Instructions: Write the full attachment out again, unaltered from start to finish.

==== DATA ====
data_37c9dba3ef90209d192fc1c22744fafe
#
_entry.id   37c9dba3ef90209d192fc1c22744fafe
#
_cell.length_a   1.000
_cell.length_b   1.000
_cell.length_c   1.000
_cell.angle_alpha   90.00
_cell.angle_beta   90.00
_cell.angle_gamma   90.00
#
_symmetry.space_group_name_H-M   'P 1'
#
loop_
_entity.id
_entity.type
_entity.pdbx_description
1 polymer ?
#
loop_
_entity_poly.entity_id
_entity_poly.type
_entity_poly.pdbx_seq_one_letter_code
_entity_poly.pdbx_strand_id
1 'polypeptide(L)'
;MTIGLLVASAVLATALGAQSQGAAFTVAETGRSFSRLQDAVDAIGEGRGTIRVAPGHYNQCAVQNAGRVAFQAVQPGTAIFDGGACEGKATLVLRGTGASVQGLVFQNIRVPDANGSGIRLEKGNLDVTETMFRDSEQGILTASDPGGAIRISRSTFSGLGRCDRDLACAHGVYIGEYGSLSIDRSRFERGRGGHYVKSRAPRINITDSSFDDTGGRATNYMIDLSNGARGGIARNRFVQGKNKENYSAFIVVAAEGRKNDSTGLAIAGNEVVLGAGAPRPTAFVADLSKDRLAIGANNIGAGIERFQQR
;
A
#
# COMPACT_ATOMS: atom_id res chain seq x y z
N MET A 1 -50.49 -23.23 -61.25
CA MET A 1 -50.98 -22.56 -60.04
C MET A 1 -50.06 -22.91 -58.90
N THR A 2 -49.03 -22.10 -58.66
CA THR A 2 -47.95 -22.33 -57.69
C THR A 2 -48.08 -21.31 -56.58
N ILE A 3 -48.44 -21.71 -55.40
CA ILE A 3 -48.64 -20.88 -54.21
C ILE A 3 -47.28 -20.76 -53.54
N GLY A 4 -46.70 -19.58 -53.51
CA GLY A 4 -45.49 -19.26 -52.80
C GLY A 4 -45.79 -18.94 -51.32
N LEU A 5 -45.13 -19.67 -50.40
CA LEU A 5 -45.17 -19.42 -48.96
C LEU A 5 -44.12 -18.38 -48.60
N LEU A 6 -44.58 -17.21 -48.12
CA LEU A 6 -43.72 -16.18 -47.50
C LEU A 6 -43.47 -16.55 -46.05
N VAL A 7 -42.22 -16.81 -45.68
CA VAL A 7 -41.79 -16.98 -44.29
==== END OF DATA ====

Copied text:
data_37c9dba3ef90209d192fc1c22744fafe
#
_entry.id   37c9dba3ef90209d192fc1c22744fafe
#
_cell.length_a   1.000
_cell.length_b   1.000
_cell.length_c   1.000
_cell.angle_alpha   90.00
_cell.angle_beta   90.00
_cell.angle_gamma   90.00
#
_symmetry.space_group_name_H-M   'P 1'
#
loop_
_entity.id
_entity.type
_entity.pdbx_description
1 polymer ?
#
loop_
_entity_poly.entity_id
_entity_poly.type
_entity_poly.pdbx_seq_one_letter_code
_entity_poly.pdbx_strand_id
1 'polypeptide(L)'
;MTIGLLVASAVLATALGAQSQGAAFTVAETGRSFSRLQDAVDAIGEGRGTIRVAPGHYNQCAVQNAGRVAFQAVQPGTAIFDGGACEGKATLVLRGTGASVQGLVFQNIRVPDANGSGIRLEKGNLDVTETMFRDSEQGILTASDPGGAIRISRSTFSGLGRCDRDLACAHGVYIGEYGSLSIDRSRFERGRGGHYVKSRAPRINITDSSFDDTGGRATNYMIDLSNGARGGIARNRFVQGKNKENYSAFIVVAAEGRKNDSTGLAIAGNEVVLGAGAPRPTAFVADLSKDRLAIGANNIGAGIERFQQR
;
A
#
# COMPACT_ATOMS: atom_id res chain seq x y z
N MET A 1 -50.49 -23.23 -61.25
CA MET A 1 -50.98 -22.56 -60.04
C MET A 1 -50.06 -22.91 -58.90
N THR A 2 -49.03 -22.10 -58.66
CA THR A 2 -47.95 -22.33 -57.69
C THR A 2 -48.08 -21.31 -56.58
N ILE A 3 -48.44 -21.71 -55.40
CA ILE A 3 -48.64 -20.88 -54.21
C ILE A 3 -47.28 -20.76 -53.54
N GLY A 4 -46.70 -19.58 -53.51
CA GLY A 4 -45.49 -19.26 -52.80
C GLY A 4 -45.79 -18.94 -51.32
N LEU A 5 -45.13 -19.67 -50.40
CA LEU A 5 -45.17 -19.42 -48.96
C LEU A 5 -44.12 -18.38 -48.60
N LEU A 6 -44.58 -17.21 -48.12
CA LEU A 6 -43.72 -16.18 -47.50
C LEU A 6 -43.47 -16.55 -46.05
N VAL A 7 -42.22 -16.81 -45.68
CA VAL A 7 -41.79 -16.98 -44.29